Q: Types in GADT pattern match
ggreif at gmail.com
Mon Oct 30 20:58:25 UTC 2017
On 10/30/17, Csongor Kiss <kiss.csongor.kiss at gmail.com> wrote:
> Right, but I think Gabor's suggestion here is for type checking of the
> pattern to be done first, and then capturing the coercions
> that were brought into scope by the pattern match.
> data Foo a where
> Bar :: Foo [a]
> foo :: Foo a -> ()
> foo Bar = <body> -- we know (a ~ [b]) here, for some b
> The pattern match on Bar in foo gives us the equality assumption on the
> right hand side, but
> we don't have an easy way of capturing 'b' - which we might want to do for,
> say, visible type application inside <body>.
Yep. Visible type application on the RHS is what I am after. It is
just user-unfriendly that one has to doubly pattern match on the same
object in order to bring the GADT constructor's type equality into
Thanks Csongor for the expanded reasoning!
> foo' :: Foo a -> ()
> foo' (Bar :: Foo a) = <body>
> of course works, but it only gives us access to 'a' in <body>.
> foo'' :: Foo a -> ()
> foo'' (Bar :: Foo [c]) = <body>
> This would mean that in addition to (a ~ [b]), for some b, we would get (a ~
> [c]), for our new c. This then gives (b ~ c),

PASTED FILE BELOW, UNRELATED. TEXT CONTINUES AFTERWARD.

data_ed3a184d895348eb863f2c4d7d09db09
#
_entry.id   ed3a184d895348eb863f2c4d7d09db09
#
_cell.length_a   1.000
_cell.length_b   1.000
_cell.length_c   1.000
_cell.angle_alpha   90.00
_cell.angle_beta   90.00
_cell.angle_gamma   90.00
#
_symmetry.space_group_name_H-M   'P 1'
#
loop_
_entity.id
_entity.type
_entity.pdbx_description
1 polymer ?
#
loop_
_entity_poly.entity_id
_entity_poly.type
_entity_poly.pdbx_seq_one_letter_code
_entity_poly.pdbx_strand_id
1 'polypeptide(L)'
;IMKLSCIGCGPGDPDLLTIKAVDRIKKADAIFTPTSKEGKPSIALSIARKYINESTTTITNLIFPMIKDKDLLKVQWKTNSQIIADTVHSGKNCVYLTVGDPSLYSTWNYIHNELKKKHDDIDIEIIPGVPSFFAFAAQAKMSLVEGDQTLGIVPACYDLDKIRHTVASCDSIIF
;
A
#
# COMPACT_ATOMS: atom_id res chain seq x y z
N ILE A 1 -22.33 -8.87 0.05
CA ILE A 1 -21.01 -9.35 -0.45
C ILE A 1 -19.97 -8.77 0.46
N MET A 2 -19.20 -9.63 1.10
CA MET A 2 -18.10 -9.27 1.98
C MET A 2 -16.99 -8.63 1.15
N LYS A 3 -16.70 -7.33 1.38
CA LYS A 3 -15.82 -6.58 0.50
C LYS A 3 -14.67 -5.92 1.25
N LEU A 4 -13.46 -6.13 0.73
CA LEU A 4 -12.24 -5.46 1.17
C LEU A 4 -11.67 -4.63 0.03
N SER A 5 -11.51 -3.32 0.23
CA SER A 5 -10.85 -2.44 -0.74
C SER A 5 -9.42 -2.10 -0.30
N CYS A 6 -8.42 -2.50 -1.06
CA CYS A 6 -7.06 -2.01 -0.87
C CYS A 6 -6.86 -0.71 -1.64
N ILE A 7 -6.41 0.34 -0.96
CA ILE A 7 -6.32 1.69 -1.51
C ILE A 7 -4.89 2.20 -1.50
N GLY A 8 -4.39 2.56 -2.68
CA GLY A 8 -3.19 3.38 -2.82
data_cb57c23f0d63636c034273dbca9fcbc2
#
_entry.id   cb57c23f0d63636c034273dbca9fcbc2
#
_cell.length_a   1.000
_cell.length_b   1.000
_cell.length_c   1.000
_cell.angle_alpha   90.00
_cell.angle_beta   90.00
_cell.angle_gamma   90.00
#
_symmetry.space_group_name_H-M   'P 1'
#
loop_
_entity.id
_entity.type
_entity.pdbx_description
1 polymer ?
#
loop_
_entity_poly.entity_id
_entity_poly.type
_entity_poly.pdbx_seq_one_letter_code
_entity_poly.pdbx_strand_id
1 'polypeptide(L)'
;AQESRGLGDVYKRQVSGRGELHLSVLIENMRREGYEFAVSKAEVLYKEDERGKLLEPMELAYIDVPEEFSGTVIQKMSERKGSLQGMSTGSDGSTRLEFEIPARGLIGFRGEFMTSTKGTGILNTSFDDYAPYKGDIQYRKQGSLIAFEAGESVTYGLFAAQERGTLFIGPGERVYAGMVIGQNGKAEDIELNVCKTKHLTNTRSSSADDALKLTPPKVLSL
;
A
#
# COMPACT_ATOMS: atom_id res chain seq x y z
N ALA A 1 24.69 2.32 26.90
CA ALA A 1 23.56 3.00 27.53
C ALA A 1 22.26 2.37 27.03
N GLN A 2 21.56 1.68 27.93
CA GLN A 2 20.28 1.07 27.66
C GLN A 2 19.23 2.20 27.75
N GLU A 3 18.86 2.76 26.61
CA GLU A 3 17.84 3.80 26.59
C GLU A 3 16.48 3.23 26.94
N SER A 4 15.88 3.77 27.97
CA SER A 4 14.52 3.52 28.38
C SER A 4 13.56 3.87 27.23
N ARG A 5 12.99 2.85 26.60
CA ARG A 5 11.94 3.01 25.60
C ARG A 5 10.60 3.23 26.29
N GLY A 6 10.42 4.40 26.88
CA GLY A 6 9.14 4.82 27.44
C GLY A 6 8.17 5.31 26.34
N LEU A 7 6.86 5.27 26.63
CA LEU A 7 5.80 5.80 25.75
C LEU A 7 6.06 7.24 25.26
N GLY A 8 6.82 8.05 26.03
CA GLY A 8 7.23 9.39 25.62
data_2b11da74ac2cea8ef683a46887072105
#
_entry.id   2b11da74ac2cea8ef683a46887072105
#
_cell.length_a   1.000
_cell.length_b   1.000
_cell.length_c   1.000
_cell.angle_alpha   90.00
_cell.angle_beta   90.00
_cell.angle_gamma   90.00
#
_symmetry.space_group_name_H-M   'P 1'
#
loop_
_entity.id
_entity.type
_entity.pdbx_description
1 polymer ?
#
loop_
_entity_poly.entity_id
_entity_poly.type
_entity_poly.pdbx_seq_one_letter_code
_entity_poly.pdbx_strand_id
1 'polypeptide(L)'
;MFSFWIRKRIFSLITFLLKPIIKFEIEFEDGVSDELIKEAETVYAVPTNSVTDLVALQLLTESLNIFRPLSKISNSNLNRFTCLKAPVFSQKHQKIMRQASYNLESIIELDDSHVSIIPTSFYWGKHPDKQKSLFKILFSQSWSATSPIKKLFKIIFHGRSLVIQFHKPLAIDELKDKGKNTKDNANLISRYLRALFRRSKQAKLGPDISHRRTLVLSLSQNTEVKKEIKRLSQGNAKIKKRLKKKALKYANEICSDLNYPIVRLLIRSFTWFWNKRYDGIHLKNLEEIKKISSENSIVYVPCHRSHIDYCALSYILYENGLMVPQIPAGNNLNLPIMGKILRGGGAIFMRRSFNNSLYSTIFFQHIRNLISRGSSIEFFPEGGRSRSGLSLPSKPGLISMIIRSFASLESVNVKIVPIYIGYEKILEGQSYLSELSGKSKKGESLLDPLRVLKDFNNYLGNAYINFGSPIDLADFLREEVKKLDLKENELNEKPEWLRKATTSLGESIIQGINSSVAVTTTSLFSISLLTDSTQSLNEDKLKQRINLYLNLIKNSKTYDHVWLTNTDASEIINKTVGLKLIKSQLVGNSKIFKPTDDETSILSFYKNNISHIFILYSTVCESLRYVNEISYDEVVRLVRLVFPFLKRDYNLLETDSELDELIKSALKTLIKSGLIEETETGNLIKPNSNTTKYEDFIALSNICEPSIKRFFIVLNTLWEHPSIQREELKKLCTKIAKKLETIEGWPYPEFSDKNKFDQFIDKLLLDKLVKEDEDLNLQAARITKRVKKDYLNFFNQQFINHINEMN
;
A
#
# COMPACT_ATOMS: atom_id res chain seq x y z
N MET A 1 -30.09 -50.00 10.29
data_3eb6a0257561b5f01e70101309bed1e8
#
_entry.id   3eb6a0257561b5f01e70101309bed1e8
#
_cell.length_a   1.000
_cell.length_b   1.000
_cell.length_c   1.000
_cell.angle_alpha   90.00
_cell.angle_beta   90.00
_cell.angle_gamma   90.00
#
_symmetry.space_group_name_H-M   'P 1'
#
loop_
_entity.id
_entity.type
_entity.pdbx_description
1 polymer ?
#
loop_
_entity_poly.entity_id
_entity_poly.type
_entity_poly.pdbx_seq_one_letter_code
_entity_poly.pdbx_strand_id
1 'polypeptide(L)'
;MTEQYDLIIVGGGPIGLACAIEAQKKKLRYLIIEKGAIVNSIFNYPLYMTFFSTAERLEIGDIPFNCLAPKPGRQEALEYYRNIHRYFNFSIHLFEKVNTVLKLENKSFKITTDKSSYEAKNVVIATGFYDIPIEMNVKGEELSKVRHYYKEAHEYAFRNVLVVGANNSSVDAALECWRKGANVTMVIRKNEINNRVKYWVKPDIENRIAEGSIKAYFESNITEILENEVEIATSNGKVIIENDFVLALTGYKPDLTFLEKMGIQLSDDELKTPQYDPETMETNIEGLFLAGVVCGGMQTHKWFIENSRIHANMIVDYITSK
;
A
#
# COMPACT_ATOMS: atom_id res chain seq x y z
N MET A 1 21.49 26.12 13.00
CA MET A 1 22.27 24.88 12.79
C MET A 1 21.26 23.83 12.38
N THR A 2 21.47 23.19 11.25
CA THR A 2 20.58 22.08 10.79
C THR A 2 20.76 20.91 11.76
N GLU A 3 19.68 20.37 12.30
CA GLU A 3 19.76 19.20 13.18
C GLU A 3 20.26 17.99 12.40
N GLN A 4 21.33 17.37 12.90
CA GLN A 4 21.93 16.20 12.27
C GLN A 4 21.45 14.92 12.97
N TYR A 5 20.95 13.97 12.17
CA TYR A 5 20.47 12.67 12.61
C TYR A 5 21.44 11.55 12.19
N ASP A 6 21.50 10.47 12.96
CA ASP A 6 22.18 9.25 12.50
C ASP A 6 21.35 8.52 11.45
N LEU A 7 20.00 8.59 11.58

> essentially giving us access to the existential b. Of course we would need
> to check that our scoped type signature
> doesn't introduce bogus coercions, like
> foo''' :: Foo a -> ()
> foo''' (Bar :: Foo [[c]]) = <body>
> is clearly invalid, because (a ~ [b]) and (a ~ [[c]]) would need (b ~ [c]),
> which we can't prove from the given assumptions.
> On 30 Oct 2017, 12:13 +0000, Brandon Allbery <allbery.b at gmail.com>, wrote:
>> > On Mon, Oct 30, 2017 at 5:14 AM, Gabor Greif <ggreif at gmail.com> wrote:
>> > > My original question, though, is not answered yet, namely why not to
>> > > detect that we are about to pattern match on a GADT constructor and
>> > > allow the programmer to capture the *refined* type with her type
>> > > annotation. Sure this would necessitate a change to the type checker,
>> > > but would also increase the expressive power a bit.
>> > >
>> > > Is there some fundamental problem with this? Or simply nobody wanted
>> > > to do this yet? Would it be hard to implement type checking *after*
>> > > refinement on GADT(-like) patterns?
>> I wouldn't be surprised if type checking is precisely what enables
>> refinement, making this a bit chicken-and-egg.
>> brandon s allbery kf8nh sine nomine
>> allbery.b at gmail.com
>> ballbery at sinenomine.net
>> unix, openafs, kerberos, infrastructure, xmonad
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